Aloha to Hawaii, Part 2 (January 2015)

This time Aloha means goodbye. We’re reluctant to leave. Hawaii is such a beautiful place. The people have been extremely friendly. It’s the practice of “Mahalo.” While we often hear people using this word to say thanks, it really means so much more, the act of showing respect. Aloha actually means something similar: affection and peace. The government has signs saying “Drive with Aloha,” encouraging people to show respect for other drivers and pedestrians.

Not all of Hawaii is peaceful, as we saw in the volcanic flows near Pahoa. Pele, the goddess of the volcanoes, resides in the Halemaʻumaʻu crater in Kilauea volcano. We didn’t witness her violent rage, but did see gentle puffs as she breathed while sleeping.


For centuries,  Pele has released red-hot lava over the edge of the land where it hisses as it flows into the ocean. Now the sights and sounds of the cliffs, the ocean, and the wind are mesmerizing in a different way. 

While the people of Hawaii are friendly, the land itself is also beautiful, showing peace and harmony in the harshest conditions. The brilliant blue ocean and raging surf create constantly changing views along the rugged shoreline. Even the hard black lava has beauty. Over years and years of pummeling, rock-hard lava will eventually wear down, sometimes creating unusual shapes.


A coastal arch in Hawaii Volcanoes National Park

A couple days before we arrived, a major storm hit the area, causing downed trees and power outages. A 75-foot yacht was overturned and washed ashore. Three of the four crew on board survived on a life raft. Now the search for the fourth sailor has been abandoned.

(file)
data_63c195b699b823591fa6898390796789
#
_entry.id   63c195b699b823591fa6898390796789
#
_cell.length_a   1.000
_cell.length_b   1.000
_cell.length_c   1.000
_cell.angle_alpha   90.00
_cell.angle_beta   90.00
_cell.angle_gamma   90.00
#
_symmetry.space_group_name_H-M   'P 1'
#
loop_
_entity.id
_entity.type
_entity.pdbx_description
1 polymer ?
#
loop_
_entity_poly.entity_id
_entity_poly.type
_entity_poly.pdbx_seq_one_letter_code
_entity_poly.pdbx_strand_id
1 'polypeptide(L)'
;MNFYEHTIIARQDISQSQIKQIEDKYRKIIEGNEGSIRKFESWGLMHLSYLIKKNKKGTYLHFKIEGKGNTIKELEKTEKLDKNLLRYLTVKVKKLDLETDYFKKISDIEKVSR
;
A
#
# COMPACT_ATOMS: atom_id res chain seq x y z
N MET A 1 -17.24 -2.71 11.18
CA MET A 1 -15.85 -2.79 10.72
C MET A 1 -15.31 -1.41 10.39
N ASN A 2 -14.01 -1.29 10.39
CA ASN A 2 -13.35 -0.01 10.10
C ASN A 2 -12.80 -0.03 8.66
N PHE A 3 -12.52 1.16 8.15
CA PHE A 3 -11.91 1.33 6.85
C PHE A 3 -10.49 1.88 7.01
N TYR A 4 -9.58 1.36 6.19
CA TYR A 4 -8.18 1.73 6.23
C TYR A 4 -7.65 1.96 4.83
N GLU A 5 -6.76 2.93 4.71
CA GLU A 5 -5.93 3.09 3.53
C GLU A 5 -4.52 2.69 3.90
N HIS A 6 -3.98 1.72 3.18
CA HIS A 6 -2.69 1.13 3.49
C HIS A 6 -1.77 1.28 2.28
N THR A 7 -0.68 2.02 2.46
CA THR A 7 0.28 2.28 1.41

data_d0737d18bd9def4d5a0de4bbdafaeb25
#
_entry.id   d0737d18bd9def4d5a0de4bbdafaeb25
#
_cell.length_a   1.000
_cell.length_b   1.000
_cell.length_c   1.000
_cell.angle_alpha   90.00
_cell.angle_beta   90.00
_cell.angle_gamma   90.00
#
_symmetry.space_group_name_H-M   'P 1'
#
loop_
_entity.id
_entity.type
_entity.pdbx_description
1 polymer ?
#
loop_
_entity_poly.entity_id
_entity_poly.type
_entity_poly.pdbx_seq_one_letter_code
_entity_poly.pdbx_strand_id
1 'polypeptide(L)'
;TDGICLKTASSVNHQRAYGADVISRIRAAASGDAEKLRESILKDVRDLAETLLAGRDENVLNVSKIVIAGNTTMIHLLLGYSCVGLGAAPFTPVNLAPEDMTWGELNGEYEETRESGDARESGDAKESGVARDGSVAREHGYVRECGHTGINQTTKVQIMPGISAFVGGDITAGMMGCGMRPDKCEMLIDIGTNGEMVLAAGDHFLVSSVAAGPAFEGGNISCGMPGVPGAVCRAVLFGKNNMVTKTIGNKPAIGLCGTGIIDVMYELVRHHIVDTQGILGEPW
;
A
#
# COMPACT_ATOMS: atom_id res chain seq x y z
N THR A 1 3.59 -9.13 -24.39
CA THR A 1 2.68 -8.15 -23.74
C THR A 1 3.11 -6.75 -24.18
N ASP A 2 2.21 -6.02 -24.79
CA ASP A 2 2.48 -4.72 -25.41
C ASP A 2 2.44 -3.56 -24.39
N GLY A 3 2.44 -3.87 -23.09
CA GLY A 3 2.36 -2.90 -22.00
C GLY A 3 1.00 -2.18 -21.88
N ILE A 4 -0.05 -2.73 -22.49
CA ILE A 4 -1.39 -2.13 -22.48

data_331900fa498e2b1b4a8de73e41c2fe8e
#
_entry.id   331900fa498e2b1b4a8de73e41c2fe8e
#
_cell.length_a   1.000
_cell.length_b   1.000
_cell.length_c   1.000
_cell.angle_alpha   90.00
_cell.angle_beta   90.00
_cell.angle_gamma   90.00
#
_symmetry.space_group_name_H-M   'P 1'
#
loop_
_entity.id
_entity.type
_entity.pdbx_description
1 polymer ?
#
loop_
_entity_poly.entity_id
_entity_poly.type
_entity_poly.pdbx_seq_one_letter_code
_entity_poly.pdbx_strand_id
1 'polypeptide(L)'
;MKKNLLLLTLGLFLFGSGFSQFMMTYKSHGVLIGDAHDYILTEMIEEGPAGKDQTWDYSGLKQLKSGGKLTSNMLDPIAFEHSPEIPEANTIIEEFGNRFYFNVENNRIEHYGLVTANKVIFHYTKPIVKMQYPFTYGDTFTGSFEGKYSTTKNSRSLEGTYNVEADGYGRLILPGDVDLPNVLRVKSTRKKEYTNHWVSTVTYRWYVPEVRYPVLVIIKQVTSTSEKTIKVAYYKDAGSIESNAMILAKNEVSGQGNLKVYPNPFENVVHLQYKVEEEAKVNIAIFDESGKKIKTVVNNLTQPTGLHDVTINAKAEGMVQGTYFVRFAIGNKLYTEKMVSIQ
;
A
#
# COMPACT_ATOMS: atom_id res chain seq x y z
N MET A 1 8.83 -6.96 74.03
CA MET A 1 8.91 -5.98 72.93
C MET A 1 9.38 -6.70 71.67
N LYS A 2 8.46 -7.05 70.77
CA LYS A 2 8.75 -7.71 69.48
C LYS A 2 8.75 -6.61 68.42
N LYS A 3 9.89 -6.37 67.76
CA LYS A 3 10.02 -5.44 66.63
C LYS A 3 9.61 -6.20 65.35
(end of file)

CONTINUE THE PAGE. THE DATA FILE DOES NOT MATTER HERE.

Imagine the storm that overturned this big boat and the strength of the waves that pushed it onto shore.

As we saw in the botanical garden, Hawaii has many beautiful flowering plants. One of the most famous is the ohia tree, with its delicate red lehua blossoms. There is a story behind it. Pele fell in love with a man named Ohia. He, however, loved another girl, Lehua. Pele transformed Ohia into a tree, considered rather ugly. Lehua begged Pele to change Ohia back to a human, but to no avail. Lehua turned to the other gods. They acted, but in a different way. Lehua was changed into a beautiful red flower to decorate the ohia tree. When anyone picks a lehua blossom, rain will come, the tears of Lehua upon her separation from Ohia.


The delicate lehua blossom on the ohia tree.

We were constantly amazed by the views and scenery across the island and up and down its elevation.


Here we’re looking down on lush vegetation, full-sized palms and other trees.

Here we’re looking westward over the island.


This “island” is actually the top of the dormant volcano cone behind Kona. From the top of Mauna Kea, we watched the sun set into the clouds.

It’s hard to believe that all this beauty is built on lava.


This is how life starts in the lava field.


And it spreads and blossoms.


Eventually beautiful trees appear, like this monkeypod in the Alae Cemetery north of Hilo.

And the island has become a unique paradise.


Can’t get over this contrast of palms and snowcapped mountain.

A beautiful spot to launch our 2015 adventures.


As the sun sets, we say “Aloha” from Hawaii.

Next, it’s “back home” to Hong Kong.

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1 Response to Aloha to Hawaii, Part 2 (January 2015)

  1. Marcia OConnell says:

    You. Enjoyed Hawaii so much it seemed likely you would settle down and cancel the rest of your trip! It is good to read how much you are enjoying each leg of your travels. I look forward to each entry and each picture of interest. Love, Mom

    Sent from my iPad



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